To begin, Burger Records co-founder Sean Bohrman will move into a transitional role with the label. Label co-founder Lee Rickard will immediately step down from his role as label president, and fully divest all interest in the label. Jessa Zapor-Gray will assume the role of interim label president. Jessa comes to Burger with extensive experience in the music industry and an extensive familiarity with the Burger catalog. We look forward to having her take the helm at the label.

In the spirit of change, here are the other actions we will be taking moving forward:

  • To create a clear delineation between the old and the new Burger Records, the label will become BRGR RECS. Furthermore, we will be adding an all-woman imprint to the label, BRGRRRL, which will serve to give many more women artists a platform and support for growth as musicians.
  • BRGR will be instating a standard artist agreement, something we did not previously do. This will include clear statements regarding unlawful and predatory behavior. By doing so, we will create a clear path to restorative justice against predators in the future.
  • BRGR will also begin working with experts in trauma and sexual assault awareness and consent education.
  • BRGR will set up a counseling fund to help pay for counseling services for those who suffered such trauma while engaging in the Burger scene.
  • The Burger Records shop, which is not a part of Burger Records, will no longer have any affiliation to the label and will change its name. The shop will also no longer host in-store performances of any kind.
  • BRGR sanctioned events will have a dedicated safe space for women to enjoy music without fear of invasion to their personal space.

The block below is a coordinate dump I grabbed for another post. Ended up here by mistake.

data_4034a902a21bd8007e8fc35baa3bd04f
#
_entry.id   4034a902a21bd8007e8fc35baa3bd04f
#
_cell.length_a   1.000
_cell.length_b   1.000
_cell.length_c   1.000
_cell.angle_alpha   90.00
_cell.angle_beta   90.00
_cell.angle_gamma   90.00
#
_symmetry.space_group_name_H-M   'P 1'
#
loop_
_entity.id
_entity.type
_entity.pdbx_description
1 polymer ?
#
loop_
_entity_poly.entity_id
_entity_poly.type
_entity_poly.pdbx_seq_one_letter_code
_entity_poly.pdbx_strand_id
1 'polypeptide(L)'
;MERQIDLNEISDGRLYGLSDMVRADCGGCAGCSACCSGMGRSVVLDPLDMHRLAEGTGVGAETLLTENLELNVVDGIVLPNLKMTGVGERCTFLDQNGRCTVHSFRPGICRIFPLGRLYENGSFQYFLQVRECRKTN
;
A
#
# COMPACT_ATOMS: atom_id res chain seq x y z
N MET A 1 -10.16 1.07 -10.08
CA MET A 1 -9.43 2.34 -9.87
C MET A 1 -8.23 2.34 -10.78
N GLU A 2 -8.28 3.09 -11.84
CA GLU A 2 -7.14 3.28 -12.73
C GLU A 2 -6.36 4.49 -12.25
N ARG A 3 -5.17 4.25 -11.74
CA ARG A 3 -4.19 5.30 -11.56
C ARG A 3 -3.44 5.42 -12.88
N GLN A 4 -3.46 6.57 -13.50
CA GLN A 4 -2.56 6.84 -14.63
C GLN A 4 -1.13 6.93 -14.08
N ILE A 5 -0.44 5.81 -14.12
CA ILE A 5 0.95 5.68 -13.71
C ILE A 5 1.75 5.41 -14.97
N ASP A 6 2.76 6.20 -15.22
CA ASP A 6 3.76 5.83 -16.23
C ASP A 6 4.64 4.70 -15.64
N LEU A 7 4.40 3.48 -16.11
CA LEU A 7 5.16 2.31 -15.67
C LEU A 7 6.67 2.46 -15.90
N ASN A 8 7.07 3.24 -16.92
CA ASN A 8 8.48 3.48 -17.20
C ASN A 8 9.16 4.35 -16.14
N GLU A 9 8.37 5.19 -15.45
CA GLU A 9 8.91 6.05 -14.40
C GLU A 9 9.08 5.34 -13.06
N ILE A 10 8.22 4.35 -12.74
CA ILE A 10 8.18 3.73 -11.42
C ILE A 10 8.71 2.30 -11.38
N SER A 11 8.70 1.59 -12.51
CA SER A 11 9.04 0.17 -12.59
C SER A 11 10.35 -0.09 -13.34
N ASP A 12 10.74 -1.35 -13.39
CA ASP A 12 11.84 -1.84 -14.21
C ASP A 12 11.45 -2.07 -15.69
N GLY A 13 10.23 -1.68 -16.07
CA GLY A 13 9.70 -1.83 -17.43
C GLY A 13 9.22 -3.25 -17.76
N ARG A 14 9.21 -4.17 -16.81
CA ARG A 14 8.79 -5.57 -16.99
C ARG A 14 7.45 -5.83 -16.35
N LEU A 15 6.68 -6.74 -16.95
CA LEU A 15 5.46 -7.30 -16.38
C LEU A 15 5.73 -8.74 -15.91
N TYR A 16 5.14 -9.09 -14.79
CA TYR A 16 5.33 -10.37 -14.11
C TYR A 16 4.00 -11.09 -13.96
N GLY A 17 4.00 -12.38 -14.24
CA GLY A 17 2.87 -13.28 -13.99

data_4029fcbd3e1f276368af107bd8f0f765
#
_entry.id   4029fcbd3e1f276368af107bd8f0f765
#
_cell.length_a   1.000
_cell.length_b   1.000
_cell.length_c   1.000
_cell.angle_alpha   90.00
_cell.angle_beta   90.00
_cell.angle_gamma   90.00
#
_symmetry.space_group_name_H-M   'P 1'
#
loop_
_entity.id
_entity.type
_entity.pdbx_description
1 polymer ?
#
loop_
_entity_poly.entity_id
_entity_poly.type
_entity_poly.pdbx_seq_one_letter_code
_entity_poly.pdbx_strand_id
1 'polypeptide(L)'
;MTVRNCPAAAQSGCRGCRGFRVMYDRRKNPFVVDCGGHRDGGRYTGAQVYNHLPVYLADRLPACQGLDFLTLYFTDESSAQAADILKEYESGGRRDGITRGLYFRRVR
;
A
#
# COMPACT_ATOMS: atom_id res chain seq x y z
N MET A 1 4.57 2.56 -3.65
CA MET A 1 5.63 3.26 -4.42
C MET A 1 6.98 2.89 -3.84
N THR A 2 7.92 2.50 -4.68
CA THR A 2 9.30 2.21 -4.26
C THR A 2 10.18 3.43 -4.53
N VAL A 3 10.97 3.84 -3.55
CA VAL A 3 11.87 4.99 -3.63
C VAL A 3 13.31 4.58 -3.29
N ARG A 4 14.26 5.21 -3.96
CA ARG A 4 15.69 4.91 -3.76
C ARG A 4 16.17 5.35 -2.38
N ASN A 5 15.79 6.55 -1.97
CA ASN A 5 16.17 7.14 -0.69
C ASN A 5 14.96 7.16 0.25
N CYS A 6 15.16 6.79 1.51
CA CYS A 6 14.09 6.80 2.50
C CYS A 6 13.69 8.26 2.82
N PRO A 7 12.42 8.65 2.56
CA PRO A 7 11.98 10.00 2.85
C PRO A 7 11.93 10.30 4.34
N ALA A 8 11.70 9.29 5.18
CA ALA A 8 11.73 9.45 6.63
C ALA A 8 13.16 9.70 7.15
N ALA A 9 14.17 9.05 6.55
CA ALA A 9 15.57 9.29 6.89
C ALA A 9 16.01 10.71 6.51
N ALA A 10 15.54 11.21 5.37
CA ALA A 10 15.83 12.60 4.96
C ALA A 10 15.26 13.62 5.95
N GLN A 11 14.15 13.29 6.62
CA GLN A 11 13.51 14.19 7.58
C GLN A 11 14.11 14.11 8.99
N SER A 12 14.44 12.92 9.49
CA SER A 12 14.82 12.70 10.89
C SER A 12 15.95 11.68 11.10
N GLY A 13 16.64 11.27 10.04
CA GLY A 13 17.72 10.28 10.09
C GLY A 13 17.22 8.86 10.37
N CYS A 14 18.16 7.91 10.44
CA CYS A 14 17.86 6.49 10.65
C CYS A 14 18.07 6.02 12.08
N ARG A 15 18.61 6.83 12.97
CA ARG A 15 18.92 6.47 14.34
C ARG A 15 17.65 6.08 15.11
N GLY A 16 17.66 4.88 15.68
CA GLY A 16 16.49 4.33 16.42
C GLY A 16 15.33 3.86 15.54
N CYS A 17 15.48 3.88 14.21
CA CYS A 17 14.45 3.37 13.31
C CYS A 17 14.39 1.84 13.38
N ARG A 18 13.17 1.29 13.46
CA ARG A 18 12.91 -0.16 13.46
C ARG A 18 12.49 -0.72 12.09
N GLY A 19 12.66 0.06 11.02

• An educated member of the community will be present at all BRGR sanctioned shows over 1000 attendees.
  • BRGR sanctioned all-ages shows will have a dedicated safe space for those under the age of 18.
  • BRGR will provide ongoing education and training to artists, management, and venues we work with on sensitivity and the effects of trauma.
  • BRGR will evaluate the whole of the existing label catalog and artists therein, discontinuing the distribution of artists according to our zero-tolerance policy.
  • BRGR will work with women in the industry, artists, and fans to create further actionable goals for educating our bands and the music community on recognizing abusive or predatory behavior.

We thank you for coming forward and for your courage to speak up, and want you to know that we are committed to doing real work to improve the culture of BRGR RECS and the indie music scene for all of us.

We want to be leaders in the industry and a model for other labels to effect real, lasting change.

UPDATE: Surfbort have issued a statement:

UPDATE: Alice Bag cancelled her Burger Boogaloo appearance

UPDATE 2: The Growlers respond to allegations

UPDATE 3: Burger Boogaloo has cut ties with Burger Records and is changing its name.

UPDATE 4: SWMRS' Joey Armstrong responds following allegations of abuse from The Regrettes' Lydia Night.

UPDATE 5: Burger Records shuts down for good.

UPDATE 6: The Growlers keyboardist Adam Wolcott Smith leaves the band.

UPDATE 7: Shannon and the Clams, Cassie Ramone, Colleen Green and other artists respond to Burger Records allegations and shutdown.

UPDATE 8: Nobunny responds: "I fucked up bad... Nobunny is over."